Grim post-Taliban tale from Afghanistan
OPENS FEBRUARY 13, CERT 12A, 90 MINS
The first feature film made in Afghanistan since the fall of the Taliban, Osama is an impassioned account of the oppression and injustice meted out by the regime. And while the film owes an obvious stylistic debt to the work of Iranian directors such as Kiarostami, Makhmalbaf and Panahi, the story is unmistakably Afghani.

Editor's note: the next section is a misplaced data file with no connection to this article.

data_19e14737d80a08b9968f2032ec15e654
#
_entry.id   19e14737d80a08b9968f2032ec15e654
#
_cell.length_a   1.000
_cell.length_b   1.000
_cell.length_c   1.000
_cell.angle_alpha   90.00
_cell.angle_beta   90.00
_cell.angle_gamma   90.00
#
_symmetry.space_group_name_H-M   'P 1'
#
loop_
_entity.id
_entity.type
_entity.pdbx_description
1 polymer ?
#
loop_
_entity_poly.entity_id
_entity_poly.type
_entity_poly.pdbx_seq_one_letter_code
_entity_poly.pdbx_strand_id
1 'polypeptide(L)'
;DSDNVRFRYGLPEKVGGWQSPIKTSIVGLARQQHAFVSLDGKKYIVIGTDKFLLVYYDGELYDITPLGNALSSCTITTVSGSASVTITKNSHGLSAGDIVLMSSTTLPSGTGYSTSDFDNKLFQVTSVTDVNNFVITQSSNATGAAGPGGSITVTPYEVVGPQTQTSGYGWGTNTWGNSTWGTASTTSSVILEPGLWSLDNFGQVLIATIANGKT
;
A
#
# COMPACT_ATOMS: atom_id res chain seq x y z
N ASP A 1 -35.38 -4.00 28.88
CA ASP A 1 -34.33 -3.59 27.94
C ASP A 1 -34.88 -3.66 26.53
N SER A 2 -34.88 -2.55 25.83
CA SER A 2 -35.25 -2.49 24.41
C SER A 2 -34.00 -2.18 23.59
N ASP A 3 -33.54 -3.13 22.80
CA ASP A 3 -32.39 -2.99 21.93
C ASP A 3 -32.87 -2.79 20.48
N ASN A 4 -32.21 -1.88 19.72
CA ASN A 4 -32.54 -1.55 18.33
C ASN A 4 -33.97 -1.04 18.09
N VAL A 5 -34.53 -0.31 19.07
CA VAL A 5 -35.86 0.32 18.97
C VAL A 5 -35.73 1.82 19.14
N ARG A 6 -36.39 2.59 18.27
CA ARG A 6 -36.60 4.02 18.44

A mother is sent home from her hospital job, leaving three generations of women without support. She disguises her 12-year-old daughter as a boy and sends her out to work. Her stint as breadwinner is brief, as she’s soon rounded up with other boys to attend a madrassa. Things go from bad to worse, reaching a harrowing conclusion to compete with the fates of any of the women in Panahi’s The Circle for unstinting hopelessness. The amateur cast is convincing, particularly the daughter, Marina Golbahari, whose huge, frightened eyes director Siddiq Barmak uses to reflect the precarious existence on the streets of Kabul under the Taliban.